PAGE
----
That’s another thing that I loved about the picture – it was its timely social commentary. With the environment taking a nose-dive (the causes can perhaps be argued in some fashion, but the facts can’t), our consumer-culture cannibalizing itself and the health of North Americans going on a steady decline, ‘Wall-E’ hits the nail on the head.

It’s not too preachy either. It makes its point that the world is our home and that we are being negligent of it in our constant quest for bigger and newer, in our desire for instant gratification, but without talking down too much. I think that it does it intelligently enough and with enough conviction to speak to many generations.

Hopefully it will serve as a wake-up call to the younger ones, instead of serving as a blueprint for things to come. Sometimes I wonder if showing us dystopic futures only helps to ease into them by virtue of making the notions commonplace, or if they help shake us out of our stupor. Do they shape the future? Do they predict the future? Or do they warn us about possible futures?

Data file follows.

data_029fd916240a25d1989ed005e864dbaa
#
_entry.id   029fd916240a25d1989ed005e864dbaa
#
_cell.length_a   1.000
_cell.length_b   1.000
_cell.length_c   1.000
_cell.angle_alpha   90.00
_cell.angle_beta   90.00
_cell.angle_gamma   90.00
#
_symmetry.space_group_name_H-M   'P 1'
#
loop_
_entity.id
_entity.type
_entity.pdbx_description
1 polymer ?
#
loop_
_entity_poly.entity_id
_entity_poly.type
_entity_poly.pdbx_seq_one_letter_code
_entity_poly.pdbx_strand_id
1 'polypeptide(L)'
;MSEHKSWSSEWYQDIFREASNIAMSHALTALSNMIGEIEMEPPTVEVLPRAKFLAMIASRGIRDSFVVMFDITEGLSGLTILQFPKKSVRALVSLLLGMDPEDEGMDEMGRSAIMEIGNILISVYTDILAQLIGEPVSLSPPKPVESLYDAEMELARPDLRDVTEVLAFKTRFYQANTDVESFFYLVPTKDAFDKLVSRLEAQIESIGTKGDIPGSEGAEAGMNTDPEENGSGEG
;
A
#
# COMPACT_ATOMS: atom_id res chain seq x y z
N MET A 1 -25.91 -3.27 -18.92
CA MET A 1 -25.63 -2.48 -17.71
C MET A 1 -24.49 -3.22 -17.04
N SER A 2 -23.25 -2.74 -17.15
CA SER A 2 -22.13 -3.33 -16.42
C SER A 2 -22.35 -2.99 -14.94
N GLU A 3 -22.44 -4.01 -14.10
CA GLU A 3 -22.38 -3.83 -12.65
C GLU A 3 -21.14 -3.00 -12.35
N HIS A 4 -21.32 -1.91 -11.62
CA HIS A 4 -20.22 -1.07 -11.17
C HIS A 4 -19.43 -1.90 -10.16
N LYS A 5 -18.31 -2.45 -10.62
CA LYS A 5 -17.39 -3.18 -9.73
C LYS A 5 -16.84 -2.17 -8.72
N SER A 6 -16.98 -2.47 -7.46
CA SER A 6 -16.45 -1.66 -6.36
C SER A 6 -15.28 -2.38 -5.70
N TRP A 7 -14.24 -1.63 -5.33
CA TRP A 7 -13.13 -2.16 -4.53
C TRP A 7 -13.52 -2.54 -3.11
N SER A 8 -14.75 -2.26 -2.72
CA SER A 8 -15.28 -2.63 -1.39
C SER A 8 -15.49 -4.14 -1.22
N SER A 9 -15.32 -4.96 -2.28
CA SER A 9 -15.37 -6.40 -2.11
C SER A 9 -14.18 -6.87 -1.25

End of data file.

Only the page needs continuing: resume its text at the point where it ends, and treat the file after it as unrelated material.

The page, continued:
Anyway, all this to say that ‘Wall-E’ gives much to reflect upon and discuss. Not bad for a “kiddies” picture!

It doesn’t mean that ‘Wall-E’ is a dismal film, though (unlike its bleak doppelgänger, ‘9‘). Hardly. Anyone who thinks that it’s too political or too heavy in its delivery would be completely mistaken: the filmmakers managed to balance things quite well, offering us plenty of touching moments, amusing bits, and outrageously hilarious ones as well; they were able to fill the picture with many layers.

Of course, this is helped along by our little protagonist, alone in the world with his only friend, a cockroach. He is so cute, dutifully going about his daily routine which includes his work, but also the salvaging of humanity’s refuse in his home. He’s created his own little world of oddities and unusual experiences for him to enjoy. And, in so doing, he manages to warm the picture up and its audience.

That was the first third of the picture – after this we are taken off-world, where we visit humanity, now 700 years after having left Earth. If there’s anything I found tedious about ‘Wall-E’, it was his interactions with humans. Or, rather, humanity’s interactions with him. He is always wide-eyed with wonder and in awe of new experiences. But humanity has really devolved here.